Let Freshmen Flock: Nest Program Inconvenient

3 min read

By Kira Edison ’20
Contributing Writer
I made lifelong friends the day that I walked into kindergarten; I asked to borrow crayons, shared my Chips Ahoy at lunch, and formed a relationship with my best friend in the time-out corner. I wasn’t required to make new friends for twelve years because the twenty-seven individuals that graduated high school with me were all present in kindergarten. Those relationships forged by crayons and Chips Ahoy were maintained by hours of shared time in and out of the classroom. My friendship-making skills were rusty when I arrived at Trinity, and I was initially thankful that I had been placed in Minty Nest because it served as an easy excuse to make my presence known and hopefully force friendships.
The first Nest meeting took place directly after matriculation and can be most accurately described as 20 minutes of awkward small talk, endless repetition of names, and dozens of students staring at the floor trying to avoid tearful eye-contact after bidding farewell to their families. Unfortunately, the night’s Nest interactions were not the jackpot for friends that I was looking for. I was uncomfortable and felt unnatural. I quickly discovered that the tactics I had used in kindergarten to create friendships were not so different from those that I would need to use in my first few days at college. There was nothing wrong or awkward about asking to borrow a pencil in lieu of crayons, I did not have to be ashamed to speak to someone about my sweet tooth for chocolate chip cookies, and I have bonded with my newfound friends in the common room instead of the time-out corner. Friendships come naturally when you open yourself up to the opportunity; they don’t need to be forced.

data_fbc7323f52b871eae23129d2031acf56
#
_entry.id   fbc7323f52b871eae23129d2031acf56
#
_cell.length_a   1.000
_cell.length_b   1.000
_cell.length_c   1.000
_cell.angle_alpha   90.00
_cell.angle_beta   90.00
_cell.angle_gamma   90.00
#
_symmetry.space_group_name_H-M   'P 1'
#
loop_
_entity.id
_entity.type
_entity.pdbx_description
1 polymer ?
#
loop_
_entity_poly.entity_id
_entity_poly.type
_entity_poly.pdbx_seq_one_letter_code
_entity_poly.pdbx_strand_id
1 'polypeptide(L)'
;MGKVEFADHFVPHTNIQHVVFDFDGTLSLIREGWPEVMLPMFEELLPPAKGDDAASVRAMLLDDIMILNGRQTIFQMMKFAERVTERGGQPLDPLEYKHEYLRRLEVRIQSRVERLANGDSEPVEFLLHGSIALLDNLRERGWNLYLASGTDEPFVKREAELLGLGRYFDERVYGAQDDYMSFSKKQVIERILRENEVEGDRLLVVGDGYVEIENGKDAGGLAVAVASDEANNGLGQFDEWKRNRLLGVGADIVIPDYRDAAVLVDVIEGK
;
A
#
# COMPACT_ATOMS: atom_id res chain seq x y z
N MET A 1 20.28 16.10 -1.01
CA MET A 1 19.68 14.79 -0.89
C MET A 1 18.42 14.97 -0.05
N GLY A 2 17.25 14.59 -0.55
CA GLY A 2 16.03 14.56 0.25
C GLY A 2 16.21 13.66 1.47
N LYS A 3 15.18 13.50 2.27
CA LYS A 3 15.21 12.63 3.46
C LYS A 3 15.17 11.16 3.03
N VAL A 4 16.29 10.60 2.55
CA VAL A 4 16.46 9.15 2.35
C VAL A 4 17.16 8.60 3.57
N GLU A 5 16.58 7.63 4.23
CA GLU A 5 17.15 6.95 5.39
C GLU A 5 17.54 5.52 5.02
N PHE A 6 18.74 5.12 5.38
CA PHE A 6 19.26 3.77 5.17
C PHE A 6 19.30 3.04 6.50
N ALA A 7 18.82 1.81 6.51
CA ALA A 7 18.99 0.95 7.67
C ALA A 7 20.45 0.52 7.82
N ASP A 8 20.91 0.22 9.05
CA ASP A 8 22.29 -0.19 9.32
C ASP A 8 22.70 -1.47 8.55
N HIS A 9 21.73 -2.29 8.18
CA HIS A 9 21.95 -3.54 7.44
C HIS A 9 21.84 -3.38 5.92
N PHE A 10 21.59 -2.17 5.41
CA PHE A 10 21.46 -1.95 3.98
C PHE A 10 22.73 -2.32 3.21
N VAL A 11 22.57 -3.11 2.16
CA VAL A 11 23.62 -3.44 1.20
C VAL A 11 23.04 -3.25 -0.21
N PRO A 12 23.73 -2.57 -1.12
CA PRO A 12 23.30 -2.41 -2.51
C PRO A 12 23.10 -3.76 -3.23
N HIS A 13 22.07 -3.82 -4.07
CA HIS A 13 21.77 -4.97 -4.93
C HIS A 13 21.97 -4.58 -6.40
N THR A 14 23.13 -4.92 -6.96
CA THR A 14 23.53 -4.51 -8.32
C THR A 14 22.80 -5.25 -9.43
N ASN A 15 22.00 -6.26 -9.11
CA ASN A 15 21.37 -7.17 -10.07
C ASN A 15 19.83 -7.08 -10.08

Orientation trudged on, and from time-to-time we were corralled back to our Nests to congregate with our fellow “Nestlings.” It quickly felt like a chore to be leashed to your Nest and whisked away at sporadic times to engage in social interaction. The Class of 2020 was forming friendships outside of our Nests, and each awkwardly timed meeting pulled us out of meaningful conversations, group activities within residence halls, and even away from calls home and necessary time to ourselves.
The Nests were a splendid idea in theory, but they seemed to be a larger and less necessary version of orientation groups. Many members of the Class of 2020 questioned why it was imperative that they were part of an orientation group, a Nest, and a First Year Seminar group. The purposes of each group overlapped and stretched the social skills of many too thin. Instead of easing my transition into college, the Nest program made me feel as though I was incapable of creating relationships on my own.
Essentially, orientation groups were sufficient to help first-year students transition. Students will naturally settle into a comfort zone once they discover individuals with shared interests through classes and extracurricular activities.The Nest program was just one more thing added to the plates of stressed, nervous freshmen.
In a positive light, the Nest program taught me that I was more successful in making friends and finding my way in college when I did it naturally. I simply needed to see that I was capable of transitioning into college and new friendships, and the Nests taught me that important lesson.

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